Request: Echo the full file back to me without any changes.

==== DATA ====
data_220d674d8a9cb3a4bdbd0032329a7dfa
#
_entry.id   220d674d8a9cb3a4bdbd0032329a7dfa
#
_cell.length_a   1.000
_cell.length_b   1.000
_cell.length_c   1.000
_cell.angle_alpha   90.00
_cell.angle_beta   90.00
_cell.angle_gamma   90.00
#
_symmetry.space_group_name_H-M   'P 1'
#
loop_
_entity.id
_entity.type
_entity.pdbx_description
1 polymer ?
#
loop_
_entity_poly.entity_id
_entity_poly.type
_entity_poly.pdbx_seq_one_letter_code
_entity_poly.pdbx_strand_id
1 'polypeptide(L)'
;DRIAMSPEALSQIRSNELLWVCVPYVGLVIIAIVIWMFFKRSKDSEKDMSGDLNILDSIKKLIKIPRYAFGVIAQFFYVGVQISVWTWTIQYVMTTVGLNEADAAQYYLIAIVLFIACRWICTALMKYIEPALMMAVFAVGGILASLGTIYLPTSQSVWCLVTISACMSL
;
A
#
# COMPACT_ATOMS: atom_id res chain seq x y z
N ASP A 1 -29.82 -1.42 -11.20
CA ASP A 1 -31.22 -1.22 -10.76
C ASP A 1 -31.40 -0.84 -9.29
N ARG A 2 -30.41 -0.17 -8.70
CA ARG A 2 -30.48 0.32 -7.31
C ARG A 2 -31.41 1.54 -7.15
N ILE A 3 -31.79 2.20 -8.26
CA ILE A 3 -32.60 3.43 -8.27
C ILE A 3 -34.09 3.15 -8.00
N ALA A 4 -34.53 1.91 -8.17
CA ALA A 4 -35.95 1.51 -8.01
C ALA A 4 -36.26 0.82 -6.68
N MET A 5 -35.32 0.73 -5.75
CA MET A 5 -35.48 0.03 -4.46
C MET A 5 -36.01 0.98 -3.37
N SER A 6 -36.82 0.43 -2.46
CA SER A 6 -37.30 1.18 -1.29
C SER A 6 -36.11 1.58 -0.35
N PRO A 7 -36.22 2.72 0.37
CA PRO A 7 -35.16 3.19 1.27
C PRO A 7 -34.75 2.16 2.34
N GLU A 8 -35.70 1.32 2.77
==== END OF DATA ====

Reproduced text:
data_220d674d8a9cb3a4bdbd0032329a7dfa
#
_entry.id   220d674d8a9cb3a4bdbd0032329a7dfa
#
_cell.length_a   1.000
_cell.length_b   1.000
_cell.length_c   1.000
_cell.angle_alpha   90.00
_cell.angle_beta   90.00
_cell.angle_gamma   90.00
#
_symmetry.space_group_name_H-M   'P 1'
#
loop_
_entity.id
_entity.type
_entity.pdbx_description
1 polymer ?
#
loop_
_entity_poly.entity_id
_entity_poly.type
_entity_poly.pdbx_seq_one_letter_code
_entity_poly.pdbx_strand_id
1 'polypeptide(L)'
;DRIAMSPEALSQIRSNELLWVCVPYVGLVIIAIVIWMFFKRSKDSEKDMSGDLNILDSIKKLIKIPRYAFGVIAQFFYVGVQISVWTWTIQYVMTTVGLNEADAAQYYLIAIVLFIACRWICTALMKYIEPALMMAVFAVGGILASLGTIYLPTSQSVWCLVTISACMSL
;
A
#
# COMPACT_ATOMS: atom_id res chain seq x y z
N ASP A 1 -29.82 -1.42 -11.20
CA ASP A 1 -31.22 -1.22 -10.76
C ASP A 1 -31.40 -0.84 -9.29
N ARG A 2 -30.41 -0.17 -8.70
CA ARG A 2 -30.48 0.32 -7.31
C ARG A 2 -31.41 1.54 -7.15
N ILE A 3 -31.79 2.20 -8.26
CA ILE A 3 -32.60 3.43 -8.27
C ILE A 3 -34.09 3.15 -8.00
N ALA A 4 -34.53 1.91 -8.17
CA ALA A 4 -35.95 1.51 -8.01
C ALA A 4 -36.26 0.82 -6.68
N MET A 5 -35.32 0.73 -5.75
CA MET A 5 -35.48 0.03 -4.46
C MET A 5 -36.01 0.98 -3.37
N SER A 6 -36.82 0.43 -2.46
CA SER A 6 -37.30 1.18 -1.29
C SER A 6 -36.11 1.58 -0.35
N PRO A 7 -36.22 2.72 0.37
CA PRO A 7 -35.16 3.19 1.27
C PRO A 7 -34.75 2.16 2.34
N GLU A 8 -35.70 1.32 2.77